The 2020 CES nerd-a-palooza won’t be crowded by the Detroit auto show, which is moving to June this year, so we’ll be devoting more time and attention to the event formerly known as the Consumer Electronics Show. To whet your tech appetite, here are four noteworthy autonomous-vehicle technologies that were revealed just recently.
Magna “Campfire” Seating: Multiple Configurations
Officially, they’re called Power Long Rails with Stadium Swivel, and they’re brought to you by the Stow ’n Go folks. On the move, when your electrons bid you to “sit back and leave the driving to us” (in that sing-songy voice they undoubtedly have), these clever seats feature bottom cushions that fold up, allowing the seat to pivot in place and slide fore and aft to achieve a “campfire” configuration that lets the family (or board of directors on the move) see each other for a chat. And when you’re toiling away at your daytime desk job and send the car off to earn its keep, the “power long rail” part kicks in, folding the cushions up and powering all the seats forward to leave a giant cargo area into which package delivery drones can dump stuff. This tech is still in the concept stage of development.
Continental eHorizon and PreviewESC: The Cloud Can Can Prep Your Car for Weather
This new advanced driver assistance system (ADAS) teaches some old sensors new tricks and combines the added info they’re providing with cloud computing, nav data, and artificial intelligence to help vehicles match their speeds to current conditions. An example: Those dumb sideview mirror cams that used to just twiddle their digital thumbs when you weren’t parking now watch for water spray coming off the front tires to gauge hydroplaning danger. This Road Condition Observer data gets transmitted to the Continental cloud, where similar info from other vehicles gets combined with local temperature and precipitation weather data. In this cloud, Continental’s eHorizon technology uses artificial intelligence to combine swarm data from the entire fleet with additional info from neural networks used for image processing and object detection into an information stew of data that models can use to predict accurate, localized coefficients of friction and identify hazardous situations. Back on board your vehicle, PreviewESC uses this friction info along with onboard knowledge of the curvature of the road, upcoming intersections, and the like to regulate speed—whether you’re driving or the car is. This technology is in development with a specific customer, and it’s in limited commercial production today (lacking any auto-braking function).
CNXMotion Brake-to-Steer: Correcting for Faults or Danger Automatically in Driverless Cars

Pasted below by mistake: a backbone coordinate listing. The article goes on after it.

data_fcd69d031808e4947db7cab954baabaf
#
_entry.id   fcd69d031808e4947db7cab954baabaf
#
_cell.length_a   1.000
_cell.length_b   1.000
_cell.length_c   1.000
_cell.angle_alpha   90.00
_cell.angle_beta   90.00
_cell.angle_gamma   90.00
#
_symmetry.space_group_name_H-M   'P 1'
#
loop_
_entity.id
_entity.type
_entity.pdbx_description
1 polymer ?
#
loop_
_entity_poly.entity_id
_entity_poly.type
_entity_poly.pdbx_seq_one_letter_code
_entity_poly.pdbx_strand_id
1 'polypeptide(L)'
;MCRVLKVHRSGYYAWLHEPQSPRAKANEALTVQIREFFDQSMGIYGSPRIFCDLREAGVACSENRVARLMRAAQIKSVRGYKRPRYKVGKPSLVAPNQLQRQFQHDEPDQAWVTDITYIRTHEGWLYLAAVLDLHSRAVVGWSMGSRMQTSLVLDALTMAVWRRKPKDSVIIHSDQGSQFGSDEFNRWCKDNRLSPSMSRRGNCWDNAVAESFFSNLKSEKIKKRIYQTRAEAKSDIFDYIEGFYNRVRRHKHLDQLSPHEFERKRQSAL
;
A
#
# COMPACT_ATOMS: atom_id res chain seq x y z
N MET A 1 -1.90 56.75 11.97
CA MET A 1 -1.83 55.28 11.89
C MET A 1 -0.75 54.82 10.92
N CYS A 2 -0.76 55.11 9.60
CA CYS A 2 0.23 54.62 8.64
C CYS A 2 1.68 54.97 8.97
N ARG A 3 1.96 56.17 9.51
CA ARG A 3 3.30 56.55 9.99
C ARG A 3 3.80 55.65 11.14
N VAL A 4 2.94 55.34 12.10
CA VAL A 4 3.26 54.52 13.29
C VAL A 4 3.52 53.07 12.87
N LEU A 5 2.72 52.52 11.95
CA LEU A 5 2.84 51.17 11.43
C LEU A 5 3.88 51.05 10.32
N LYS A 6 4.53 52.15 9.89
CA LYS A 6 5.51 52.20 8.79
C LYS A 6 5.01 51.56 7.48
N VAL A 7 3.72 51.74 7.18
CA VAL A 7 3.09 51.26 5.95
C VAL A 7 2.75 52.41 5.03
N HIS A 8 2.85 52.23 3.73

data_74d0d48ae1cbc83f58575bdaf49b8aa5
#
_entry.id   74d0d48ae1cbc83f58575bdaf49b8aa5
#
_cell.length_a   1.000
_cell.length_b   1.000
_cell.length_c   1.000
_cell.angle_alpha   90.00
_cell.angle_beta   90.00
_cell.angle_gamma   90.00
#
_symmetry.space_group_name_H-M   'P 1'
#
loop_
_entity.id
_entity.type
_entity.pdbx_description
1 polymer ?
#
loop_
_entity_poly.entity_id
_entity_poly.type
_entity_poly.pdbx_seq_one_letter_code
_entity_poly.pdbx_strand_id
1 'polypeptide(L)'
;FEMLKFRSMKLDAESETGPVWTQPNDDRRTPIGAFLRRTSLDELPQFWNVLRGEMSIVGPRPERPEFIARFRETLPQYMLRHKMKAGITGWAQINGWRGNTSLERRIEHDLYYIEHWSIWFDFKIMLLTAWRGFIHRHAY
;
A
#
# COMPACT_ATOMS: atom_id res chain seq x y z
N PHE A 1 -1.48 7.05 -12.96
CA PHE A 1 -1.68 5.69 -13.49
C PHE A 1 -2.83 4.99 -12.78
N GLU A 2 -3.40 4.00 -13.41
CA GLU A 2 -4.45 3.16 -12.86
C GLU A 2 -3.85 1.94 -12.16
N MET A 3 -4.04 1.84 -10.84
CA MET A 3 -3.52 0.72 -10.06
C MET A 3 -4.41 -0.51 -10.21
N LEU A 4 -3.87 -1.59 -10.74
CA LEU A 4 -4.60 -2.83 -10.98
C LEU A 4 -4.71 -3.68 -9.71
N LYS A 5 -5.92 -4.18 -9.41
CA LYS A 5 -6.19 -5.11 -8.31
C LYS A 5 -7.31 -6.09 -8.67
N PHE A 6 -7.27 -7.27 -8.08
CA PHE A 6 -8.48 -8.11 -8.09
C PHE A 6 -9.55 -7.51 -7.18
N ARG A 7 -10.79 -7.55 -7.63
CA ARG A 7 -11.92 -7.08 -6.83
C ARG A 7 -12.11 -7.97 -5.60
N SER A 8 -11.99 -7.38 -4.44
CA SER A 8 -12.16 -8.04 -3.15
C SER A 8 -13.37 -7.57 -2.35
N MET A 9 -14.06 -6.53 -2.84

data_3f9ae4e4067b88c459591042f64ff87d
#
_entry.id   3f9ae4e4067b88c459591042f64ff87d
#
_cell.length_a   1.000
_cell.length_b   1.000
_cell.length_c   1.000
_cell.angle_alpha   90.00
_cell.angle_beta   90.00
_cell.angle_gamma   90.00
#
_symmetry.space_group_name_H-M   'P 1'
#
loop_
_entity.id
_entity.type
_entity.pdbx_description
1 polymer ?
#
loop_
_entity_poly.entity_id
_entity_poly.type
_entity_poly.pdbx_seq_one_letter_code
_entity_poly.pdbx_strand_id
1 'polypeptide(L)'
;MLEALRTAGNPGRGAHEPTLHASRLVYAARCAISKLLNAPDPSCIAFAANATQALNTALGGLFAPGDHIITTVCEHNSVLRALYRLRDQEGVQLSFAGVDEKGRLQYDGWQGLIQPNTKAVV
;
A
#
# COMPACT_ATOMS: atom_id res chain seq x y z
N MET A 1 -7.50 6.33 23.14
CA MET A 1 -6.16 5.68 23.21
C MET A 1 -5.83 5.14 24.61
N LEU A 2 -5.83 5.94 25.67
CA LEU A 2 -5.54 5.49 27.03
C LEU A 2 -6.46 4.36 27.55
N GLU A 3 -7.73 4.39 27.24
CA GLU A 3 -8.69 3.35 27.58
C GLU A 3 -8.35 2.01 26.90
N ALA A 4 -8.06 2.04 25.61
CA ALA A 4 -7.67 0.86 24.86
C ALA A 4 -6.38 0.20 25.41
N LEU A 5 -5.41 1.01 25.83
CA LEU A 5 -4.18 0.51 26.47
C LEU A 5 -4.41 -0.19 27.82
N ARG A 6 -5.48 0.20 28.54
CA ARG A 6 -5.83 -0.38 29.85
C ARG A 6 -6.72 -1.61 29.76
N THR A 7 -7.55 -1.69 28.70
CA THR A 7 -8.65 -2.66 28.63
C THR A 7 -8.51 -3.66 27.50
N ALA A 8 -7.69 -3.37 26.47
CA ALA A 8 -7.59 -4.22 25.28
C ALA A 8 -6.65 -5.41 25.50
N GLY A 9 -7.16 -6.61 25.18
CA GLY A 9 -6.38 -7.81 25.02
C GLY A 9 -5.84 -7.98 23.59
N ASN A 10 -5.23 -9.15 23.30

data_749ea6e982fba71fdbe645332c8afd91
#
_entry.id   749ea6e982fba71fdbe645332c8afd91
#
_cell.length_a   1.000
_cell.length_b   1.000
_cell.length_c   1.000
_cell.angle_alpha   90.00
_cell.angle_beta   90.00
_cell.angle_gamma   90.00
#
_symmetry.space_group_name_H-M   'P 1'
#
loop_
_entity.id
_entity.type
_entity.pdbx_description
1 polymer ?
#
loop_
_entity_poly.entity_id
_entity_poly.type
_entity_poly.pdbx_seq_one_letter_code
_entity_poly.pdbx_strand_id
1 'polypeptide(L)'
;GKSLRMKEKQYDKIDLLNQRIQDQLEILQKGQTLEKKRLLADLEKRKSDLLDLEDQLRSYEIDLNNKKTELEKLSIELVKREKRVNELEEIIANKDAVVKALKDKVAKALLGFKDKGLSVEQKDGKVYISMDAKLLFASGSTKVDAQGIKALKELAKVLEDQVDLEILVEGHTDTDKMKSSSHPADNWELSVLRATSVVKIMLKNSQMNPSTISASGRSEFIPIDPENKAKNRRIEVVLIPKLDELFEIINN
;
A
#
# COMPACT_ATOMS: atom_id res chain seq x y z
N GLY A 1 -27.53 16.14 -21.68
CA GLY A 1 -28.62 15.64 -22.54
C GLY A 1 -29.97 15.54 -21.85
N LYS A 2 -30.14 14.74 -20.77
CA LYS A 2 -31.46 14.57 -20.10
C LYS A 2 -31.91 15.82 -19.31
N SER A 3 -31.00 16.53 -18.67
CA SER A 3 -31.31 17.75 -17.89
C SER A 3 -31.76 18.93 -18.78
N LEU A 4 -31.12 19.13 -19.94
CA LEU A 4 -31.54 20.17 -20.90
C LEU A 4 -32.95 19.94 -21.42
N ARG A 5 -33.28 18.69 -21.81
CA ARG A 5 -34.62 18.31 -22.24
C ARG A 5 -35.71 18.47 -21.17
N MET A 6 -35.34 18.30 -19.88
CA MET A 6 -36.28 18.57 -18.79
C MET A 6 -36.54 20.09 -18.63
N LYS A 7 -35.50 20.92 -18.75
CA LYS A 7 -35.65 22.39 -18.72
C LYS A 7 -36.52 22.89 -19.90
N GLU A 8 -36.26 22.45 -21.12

This Continental-Nexsteer (CNX) joint venture delivers redundant emergency steering if the primary (and perhaps secondary) electric power steering windings should fail during autonomous driving (or when a driver fails to accept a Level 3–4 handoff). It brakes a front wheel to steer the car in that direction. This idea is already in use for lane-keep-assist functions, but it is able to steer more dramatically if the suspension design incorporates a greater scrub radius (that’s where the steering kingpin angle axis intersects the ground well inboard of the center of the tire’s contact patch). A big scrub radius can compromise dynamic handling and steering feel—things nobody will notice or care about when the electrons take the helm full-time. This technology is still in the concept phase of development.
OSRAM-Continental SMARTRIX-HD “Talking” Headlamps
The HD in that shout-case nomenclature stands for high-def and refers to the 4,096 pixels of LED light in each headlamp. With that many pixels, the lamps can very precisely shade the area of an oncoming car’s windshield to prevent blinding glare, or they can highlight a biker or deer on the side of the road with added brightness. They can also create messages on the roadway—navigation arrows, deer warnings, or even communication with pedestrians to replace that human eye-lock that makes us feel comfortable crossing in front of a motorist. In autonomous mode, lamps like this can draw a crosswalk in front to acknowledge recognition of the pedestrian. Oh, and these lamps also include laser high-beams that can project light almost 2,000 feet down the road! Many of the wonderful things these smart lamps can do are not yet legal in the U.S., but the hardware will be in production in 2020, ready to be activated over the air if/when NHTSA (finally) approves their use.
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